A trend analysis of the company's balance sheet shows improved liquidity. Verizon's current assets have increased 65% in the past five years while current liabilities have increased 24%. Most of the increase in current assets is with cash, which is positive for the company. An increase in receivables or inventory could have indicated slowing business conditions. One negative on the liabilities side is that Verizon has seen its long-term debt increase 78% in the past five years. In the same time period, equity has decreased by 29%. This shift in the firm's capital structure indicates a greater reliance on debt. The decision to take on more debt could have been strategic, however, as interest rates on debt have been very low for the past four years, and Verizon could simply be seeking to lower its cost of capital. However, given that one of the primary functions of management is to increase shareholder wealth, this decline in the book value of equity is alarming. Retained earnings were $17.8 billion in 2007 and were just $1.1 billion at the end of FY2011. This decline indicates that the change in capital structure might not be deliberate so much as necessity, especially given the need for constant investment in infrastructure upgrade and development.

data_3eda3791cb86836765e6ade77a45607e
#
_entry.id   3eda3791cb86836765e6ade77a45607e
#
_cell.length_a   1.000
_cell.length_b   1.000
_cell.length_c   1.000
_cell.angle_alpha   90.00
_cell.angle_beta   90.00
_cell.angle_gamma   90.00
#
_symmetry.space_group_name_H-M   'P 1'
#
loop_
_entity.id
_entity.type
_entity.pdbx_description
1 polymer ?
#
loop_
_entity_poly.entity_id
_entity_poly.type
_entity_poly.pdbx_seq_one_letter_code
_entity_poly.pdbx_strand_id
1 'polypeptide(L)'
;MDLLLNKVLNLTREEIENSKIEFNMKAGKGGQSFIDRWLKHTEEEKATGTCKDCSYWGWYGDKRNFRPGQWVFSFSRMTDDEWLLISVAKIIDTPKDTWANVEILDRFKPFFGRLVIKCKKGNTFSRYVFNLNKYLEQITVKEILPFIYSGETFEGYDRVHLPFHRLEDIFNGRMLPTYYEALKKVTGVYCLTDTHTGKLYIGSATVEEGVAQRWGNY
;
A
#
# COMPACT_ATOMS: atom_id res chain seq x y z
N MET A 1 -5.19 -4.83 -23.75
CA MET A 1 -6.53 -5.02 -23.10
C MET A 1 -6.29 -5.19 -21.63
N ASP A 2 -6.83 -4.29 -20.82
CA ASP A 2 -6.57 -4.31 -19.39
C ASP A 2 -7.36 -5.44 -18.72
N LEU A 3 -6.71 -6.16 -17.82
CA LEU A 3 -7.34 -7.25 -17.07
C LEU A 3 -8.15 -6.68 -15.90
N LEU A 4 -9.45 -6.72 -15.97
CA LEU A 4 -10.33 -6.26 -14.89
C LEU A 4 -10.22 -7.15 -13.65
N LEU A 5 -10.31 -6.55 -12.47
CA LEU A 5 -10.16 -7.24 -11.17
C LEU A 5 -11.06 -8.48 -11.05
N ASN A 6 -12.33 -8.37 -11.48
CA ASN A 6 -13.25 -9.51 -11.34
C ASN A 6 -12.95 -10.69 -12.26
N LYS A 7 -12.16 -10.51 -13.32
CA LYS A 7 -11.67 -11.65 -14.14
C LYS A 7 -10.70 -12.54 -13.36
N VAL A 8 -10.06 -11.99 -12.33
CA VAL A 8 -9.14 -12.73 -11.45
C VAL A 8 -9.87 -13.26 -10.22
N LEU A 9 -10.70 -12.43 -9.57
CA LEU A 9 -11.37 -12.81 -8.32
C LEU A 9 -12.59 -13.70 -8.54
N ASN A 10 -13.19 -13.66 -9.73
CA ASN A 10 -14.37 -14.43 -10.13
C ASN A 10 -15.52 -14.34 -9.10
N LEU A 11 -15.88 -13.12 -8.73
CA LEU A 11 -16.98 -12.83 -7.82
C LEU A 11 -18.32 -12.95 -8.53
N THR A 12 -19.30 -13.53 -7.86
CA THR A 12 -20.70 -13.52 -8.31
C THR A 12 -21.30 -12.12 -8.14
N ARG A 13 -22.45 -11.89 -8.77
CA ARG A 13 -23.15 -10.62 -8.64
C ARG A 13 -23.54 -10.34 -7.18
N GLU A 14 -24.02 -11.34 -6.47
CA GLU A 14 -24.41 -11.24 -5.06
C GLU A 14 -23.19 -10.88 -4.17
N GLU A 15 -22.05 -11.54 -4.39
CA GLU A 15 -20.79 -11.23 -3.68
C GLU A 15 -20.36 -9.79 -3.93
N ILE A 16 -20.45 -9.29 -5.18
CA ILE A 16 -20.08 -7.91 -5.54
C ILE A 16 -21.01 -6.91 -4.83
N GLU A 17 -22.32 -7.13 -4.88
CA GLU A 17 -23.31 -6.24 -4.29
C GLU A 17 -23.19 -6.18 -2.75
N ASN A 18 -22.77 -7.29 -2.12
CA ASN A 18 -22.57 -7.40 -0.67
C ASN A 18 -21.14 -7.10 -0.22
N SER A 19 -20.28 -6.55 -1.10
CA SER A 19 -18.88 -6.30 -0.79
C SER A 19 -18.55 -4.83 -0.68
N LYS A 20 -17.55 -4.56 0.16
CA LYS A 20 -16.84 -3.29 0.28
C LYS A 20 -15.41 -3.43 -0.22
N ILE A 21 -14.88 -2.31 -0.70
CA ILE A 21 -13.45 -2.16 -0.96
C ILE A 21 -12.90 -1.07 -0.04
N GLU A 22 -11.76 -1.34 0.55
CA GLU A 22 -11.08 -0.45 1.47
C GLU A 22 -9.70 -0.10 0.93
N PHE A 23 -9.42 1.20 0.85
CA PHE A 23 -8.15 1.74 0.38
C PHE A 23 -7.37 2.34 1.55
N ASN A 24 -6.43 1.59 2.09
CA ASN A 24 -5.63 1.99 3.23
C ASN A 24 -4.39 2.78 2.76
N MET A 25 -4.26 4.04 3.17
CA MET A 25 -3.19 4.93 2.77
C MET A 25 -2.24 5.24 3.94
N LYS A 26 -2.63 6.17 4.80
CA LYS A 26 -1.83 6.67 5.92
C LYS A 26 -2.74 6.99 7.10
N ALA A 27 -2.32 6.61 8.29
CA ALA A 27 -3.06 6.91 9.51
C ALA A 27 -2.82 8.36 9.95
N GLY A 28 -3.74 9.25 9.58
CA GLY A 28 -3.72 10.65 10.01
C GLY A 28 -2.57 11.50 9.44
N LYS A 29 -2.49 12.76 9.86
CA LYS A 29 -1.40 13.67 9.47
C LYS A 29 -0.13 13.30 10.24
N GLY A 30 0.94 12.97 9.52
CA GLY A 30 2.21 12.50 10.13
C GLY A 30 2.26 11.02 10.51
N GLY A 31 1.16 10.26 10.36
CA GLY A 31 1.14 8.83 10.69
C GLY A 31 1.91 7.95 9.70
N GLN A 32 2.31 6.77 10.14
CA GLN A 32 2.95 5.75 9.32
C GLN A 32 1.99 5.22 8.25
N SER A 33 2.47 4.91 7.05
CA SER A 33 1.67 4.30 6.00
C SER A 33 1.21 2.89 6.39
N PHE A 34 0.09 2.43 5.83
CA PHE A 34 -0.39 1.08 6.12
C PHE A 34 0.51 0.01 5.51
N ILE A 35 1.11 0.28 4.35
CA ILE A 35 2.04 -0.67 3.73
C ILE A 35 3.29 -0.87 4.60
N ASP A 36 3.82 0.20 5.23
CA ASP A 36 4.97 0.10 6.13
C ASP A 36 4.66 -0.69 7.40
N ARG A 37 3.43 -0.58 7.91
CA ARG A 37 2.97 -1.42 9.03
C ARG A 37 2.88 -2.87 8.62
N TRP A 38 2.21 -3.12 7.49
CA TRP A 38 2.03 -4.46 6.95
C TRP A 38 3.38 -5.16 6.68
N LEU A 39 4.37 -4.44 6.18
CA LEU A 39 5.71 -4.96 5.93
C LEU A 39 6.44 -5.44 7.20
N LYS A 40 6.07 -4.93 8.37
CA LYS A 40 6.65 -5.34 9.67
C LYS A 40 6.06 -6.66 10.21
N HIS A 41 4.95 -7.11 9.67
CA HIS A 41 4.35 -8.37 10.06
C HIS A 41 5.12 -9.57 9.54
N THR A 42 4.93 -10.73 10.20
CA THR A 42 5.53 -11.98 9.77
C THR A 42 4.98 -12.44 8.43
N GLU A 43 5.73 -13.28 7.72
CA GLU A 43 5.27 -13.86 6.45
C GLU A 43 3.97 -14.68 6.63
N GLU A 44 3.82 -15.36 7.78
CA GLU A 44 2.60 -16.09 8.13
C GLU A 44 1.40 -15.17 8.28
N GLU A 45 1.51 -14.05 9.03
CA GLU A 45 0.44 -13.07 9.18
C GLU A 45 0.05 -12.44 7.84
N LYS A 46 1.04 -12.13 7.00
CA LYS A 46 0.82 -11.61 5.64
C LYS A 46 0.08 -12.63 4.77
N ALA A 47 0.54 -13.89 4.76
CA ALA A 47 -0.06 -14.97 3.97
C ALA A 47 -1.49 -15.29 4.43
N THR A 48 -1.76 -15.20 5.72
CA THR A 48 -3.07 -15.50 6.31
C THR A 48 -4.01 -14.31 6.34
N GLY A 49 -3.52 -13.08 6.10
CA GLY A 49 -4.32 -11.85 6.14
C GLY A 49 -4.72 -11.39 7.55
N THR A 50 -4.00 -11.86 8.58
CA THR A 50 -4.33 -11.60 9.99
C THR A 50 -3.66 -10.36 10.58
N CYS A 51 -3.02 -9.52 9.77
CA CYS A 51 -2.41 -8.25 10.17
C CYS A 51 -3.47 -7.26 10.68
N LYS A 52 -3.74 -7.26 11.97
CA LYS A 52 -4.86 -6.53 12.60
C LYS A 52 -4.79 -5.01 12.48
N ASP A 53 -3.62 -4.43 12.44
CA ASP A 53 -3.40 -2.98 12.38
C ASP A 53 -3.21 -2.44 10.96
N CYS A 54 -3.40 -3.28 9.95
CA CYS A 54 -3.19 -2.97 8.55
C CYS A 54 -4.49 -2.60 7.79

Verizon has become of the major players in wireless in the United States. Today wireless is more than 2/3 of the company's business and almost all of its growth. Because competition in the industry is intense, Verizon utilizes a number of different strategies. It must compete to some extent on price, but for the most part adopts a differentiated strategy. It is difficult to compete on price because of the high costs associated with infrastructure. Thus, Verizon spends billions on advertising in order to differentiate itself from the competition. There are a number of ways that the company does this. It focuses on offering better service than its competitors (not a very high bar to leap over), on building superior brand recognition, improving its distribution networks and also with its product/service offerings. A key driver of success in wireless is to have the most popular devices available on your network. Verizon was an early loser with the iPhone, but later acquired access to that product. Samsung is another major manufacturer of smartphones (now the market leader) and it has made a point to have its products available on all major networks, so Verizon does not gain competitive advantage there.